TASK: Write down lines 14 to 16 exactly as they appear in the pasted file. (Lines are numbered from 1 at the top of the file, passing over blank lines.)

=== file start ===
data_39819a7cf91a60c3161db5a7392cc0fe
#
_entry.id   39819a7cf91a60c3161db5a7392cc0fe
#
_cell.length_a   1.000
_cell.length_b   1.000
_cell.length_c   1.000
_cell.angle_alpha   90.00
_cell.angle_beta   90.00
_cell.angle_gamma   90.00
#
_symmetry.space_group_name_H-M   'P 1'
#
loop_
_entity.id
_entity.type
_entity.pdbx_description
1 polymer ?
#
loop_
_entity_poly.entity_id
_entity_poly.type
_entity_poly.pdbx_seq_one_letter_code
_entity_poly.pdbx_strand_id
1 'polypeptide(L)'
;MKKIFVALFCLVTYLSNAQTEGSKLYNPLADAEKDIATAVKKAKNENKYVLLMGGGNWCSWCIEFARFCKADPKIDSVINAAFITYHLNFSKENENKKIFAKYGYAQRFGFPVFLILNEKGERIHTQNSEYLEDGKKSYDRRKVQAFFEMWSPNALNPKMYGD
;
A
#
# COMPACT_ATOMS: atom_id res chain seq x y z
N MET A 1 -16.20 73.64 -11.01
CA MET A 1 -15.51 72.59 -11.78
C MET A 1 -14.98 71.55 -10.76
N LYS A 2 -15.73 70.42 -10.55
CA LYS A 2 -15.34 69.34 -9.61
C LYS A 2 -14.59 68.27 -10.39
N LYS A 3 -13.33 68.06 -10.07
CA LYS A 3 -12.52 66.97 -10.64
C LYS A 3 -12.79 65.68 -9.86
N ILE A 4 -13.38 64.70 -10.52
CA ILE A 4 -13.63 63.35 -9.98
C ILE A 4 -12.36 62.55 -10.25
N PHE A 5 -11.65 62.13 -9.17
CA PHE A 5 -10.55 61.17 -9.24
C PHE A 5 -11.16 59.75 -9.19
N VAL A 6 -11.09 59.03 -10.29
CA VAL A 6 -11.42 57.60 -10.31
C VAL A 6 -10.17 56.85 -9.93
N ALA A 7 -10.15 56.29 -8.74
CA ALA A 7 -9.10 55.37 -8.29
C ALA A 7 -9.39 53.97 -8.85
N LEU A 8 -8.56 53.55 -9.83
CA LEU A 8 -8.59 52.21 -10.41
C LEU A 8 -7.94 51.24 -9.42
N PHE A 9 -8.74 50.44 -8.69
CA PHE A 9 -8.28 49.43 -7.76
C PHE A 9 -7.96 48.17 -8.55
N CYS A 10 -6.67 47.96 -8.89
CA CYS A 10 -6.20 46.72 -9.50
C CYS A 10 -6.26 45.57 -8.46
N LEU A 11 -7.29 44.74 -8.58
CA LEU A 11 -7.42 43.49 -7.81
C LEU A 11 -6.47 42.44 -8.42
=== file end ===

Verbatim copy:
loop_
_entity.id
_entity.type